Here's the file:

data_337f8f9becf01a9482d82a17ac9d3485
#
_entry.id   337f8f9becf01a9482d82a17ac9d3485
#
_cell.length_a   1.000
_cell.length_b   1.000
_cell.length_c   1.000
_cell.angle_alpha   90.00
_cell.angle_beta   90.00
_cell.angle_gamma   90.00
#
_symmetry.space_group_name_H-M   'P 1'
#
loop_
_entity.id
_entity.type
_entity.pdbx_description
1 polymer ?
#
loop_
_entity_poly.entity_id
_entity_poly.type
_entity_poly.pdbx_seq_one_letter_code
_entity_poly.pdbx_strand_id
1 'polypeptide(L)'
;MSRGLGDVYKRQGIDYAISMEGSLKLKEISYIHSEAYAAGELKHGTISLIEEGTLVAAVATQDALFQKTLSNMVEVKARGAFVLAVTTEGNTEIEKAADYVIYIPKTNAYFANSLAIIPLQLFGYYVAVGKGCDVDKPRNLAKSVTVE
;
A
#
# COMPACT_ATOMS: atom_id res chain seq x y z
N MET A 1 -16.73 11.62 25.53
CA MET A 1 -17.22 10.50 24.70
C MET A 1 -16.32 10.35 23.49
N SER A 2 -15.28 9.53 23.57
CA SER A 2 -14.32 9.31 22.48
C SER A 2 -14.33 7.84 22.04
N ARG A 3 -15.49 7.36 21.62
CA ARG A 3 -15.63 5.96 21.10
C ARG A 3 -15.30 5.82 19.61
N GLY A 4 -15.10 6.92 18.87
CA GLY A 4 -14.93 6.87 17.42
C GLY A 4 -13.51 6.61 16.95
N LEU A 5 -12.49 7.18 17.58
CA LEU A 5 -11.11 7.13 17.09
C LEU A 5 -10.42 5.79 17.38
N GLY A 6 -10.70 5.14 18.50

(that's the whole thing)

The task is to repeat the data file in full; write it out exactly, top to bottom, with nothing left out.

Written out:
data_337f8f9becf01a9482d82a17ac9d3485
#
_entry.id   337f8f9becf01a9482d82a17ac9d3485
#
_cell.length_a   1.000
_cell.length_b   1.000
_cell.length_c   1.000
_cell.angle_alpha   90.00
_cell.angle_beta   90.00
_cell.angle_gamma   90.00
#
_symmetry.space_group_name_H-M   'P 1'
#
loop_
_entity.id
_entity.type
_entity.pdbx_description
1 polymer ?
#
loop_
_entity_poly.entity_id
_entity_poly.type
_entity_poly.pdbx_seq_one_letter_code
_entity_poly.pdbx_strand_id
1 'polypeptide(L)'
;MSRGLGDVYKRQGIDYAISMEGSLKLKEISYIHSEAYAAGELKHGTISLIEEGTLVAAVATQDALFQKTLSNMVEVKARGAFVLAVTTEGNTEIEKAADYVIYIPKTNAYFANSLAIIPLQLFGYYVAVGKGCDVDKPRNLAKSVTVE
;
A
#
# COMPACT_ATOMS: atom_id res chain seq x y z
N MET A 1 -16.73 11.62 25.53
CA MET A 1 -17.22 10.50 24.70
C MET A 1 -16.32 10.35 23.49
N SER A 2 -15.28 9.53 23.57
CA SER A 2 -14.32 9.31 22.48
C SER A 2 -14.33 7.84 22.04
N ARG A 3 -15.49 7.36 21.62
CA ARG A 3 -15.63 5.96 21.10
C ARG A 3 -15.30 5.82 19.61
N GLY A 4 -15.10 6.92 18.87
CA GLY A 4 -14.93 6.87 17.42
C GLY A 4 -13.51 6.61 16.95
N LEU A 5 -12.49 7.18 17.58
CA LEU A 5 -11.11 7.13 17.09
C LEU A 5 -10.42 5.79 17.38
N GLY A 6 -10.70 5.14 18.50